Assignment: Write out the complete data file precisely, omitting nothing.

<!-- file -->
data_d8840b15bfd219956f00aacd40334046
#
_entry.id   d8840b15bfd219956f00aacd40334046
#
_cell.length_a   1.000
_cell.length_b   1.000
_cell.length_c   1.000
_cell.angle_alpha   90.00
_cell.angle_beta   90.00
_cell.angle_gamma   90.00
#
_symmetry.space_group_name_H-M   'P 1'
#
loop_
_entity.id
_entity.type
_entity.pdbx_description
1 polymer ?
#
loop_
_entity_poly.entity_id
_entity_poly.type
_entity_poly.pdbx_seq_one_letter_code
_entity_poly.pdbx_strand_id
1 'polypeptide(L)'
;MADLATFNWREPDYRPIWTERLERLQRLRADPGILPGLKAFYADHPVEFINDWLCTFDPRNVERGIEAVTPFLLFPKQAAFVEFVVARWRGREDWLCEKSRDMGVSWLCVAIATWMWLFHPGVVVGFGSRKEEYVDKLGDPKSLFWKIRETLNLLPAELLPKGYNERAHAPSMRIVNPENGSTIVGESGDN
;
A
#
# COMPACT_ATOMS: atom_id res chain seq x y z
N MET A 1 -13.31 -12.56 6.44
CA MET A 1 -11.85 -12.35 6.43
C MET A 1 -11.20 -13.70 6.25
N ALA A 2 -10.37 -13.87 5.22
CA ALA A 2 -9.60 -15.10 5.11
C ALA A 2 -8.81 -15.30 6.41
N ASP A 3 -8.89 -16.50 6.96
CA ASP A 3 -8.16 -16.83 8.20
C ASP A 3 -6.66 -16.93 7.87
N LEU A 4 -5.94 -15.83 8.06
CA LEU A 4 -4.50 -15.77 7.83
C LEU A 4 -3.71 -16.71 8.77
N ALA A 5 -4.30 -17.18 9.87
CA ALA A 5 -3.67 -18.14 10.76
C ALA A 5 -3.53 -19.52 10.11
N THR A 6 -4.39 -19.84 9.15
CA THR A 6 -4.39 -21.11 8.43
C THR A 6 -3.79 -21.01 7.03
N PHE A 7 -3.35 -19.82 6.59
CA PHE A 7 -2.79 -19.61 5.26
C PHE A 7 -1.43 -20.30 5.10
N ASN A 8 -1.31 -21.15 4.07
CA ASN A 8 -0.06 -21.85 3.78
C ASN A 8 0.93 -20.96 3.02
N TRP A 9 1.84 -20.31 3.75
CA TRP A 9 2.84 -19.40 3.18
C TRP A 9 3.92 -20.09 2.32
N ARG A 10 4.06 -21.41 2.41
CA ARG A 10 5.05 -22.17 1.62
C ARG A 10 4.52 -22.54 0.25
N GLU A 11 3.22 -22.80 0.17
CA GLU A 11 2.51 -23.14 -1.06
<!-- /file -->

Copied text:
data_d8840b15bfd219956f00aacd40334046
#
_entry.id   d8840b15bfd219956f00aacd40334046
#
_cell.length_a   1.000
_cell.length_b   1.000
_cell.length_c   1.000
_cell.angle_alpha   90.00
_cell.angle_beta   90.00
_cell.angle_gamma   90.00
#
_symmetry.space_group_name_H-M   'P 1'
#
loop_
_entity.id
_entity.type
_entity.pdbx_description
1 polymer ?
#
loop_
_entity_poly.entity_id
_entity_poly.type
_entity_poly.pdbx_seq_one_letter_code
_entity_poly.pdbx_strand_id
1 'polypeptide(L)'
;MADLATFNWREPDYRPIWTERLERLQRLRADPGILPGLKAFYADHPVEFINDWLCTFDPRNVERGIEAVTPFLLFPKQAAFVEFVVARWRGREDWLCEKSRDMGVSWLCVAIATWMWLFHPGVVVGFGSRKEEYVDKLGDPKSLFWKIRETLNLLPAELLPKGYNERAHAPSMRIVNPENGSTIVGESGDN
;
A
#
# COMPACT_ATOMS: atom_id res chain seq x y z
N MET A 1 -13.31 -12.56 6.44
CA MET A 1 -11.85 -12.35 6.43
C MET A 1 -11.20 -13.70 6.25
N ALA A 2 -10.37 -13.87 5.22
CA ALA A 2 -9.60 -15.10 5.11
C ALA A 2 -8.81 -15.30 6.41
N ASP A 3 -8.89 -16.50 6.96
CA ASP A 3 -8.16 -16.83 8.20
C ASP A 3 -6.66 -16.93 7.87
N LEU A 4 -5.94 -15.83 8.06
CA LEU A 4 -4.50 -15.77 7.83
C LEU A 4 -3.71 -16.71 8.77
N ALA A 5 -4.30 -17.18 9.87
CA ALA A 5 -3.67 -18.14 10.76
C ALA A 5 -3.53 -19.52 10.11
N THR A 6 -4.39 -19.84 9.15
CA THR A 6 -4.39 -21.11 8.43
C THR A 6 -3.79 -21.01 7.03
N PHE A 7 -3.35 -19.82 6.59
CA PHE A 7 -2.79 -19.61 5.26
C PHE A 7 -1.43 -20.30 5.10
N ASN A 8 -1.31 -21.15 4.07
CA ASN A 8 -0.06 -21.85 3.78
C ASN A 8 0.93 -20.96 3.02
N TRP A 9 1.84 -20.31 3.75
CA TRP A 9 2.84 -19.40 3.18
C TRP A 9 3.92 -20.09 2.32
N ARG A 10 4.06 -21.41 2.41
CA ARG A 10 5.05 -22.17 1.62
C ARG A 10 4.52 -22.54 0.25
N GLU A 11 3.22 -22.80 0.17
CA GLU A 11 2.51 -23.14 -1.06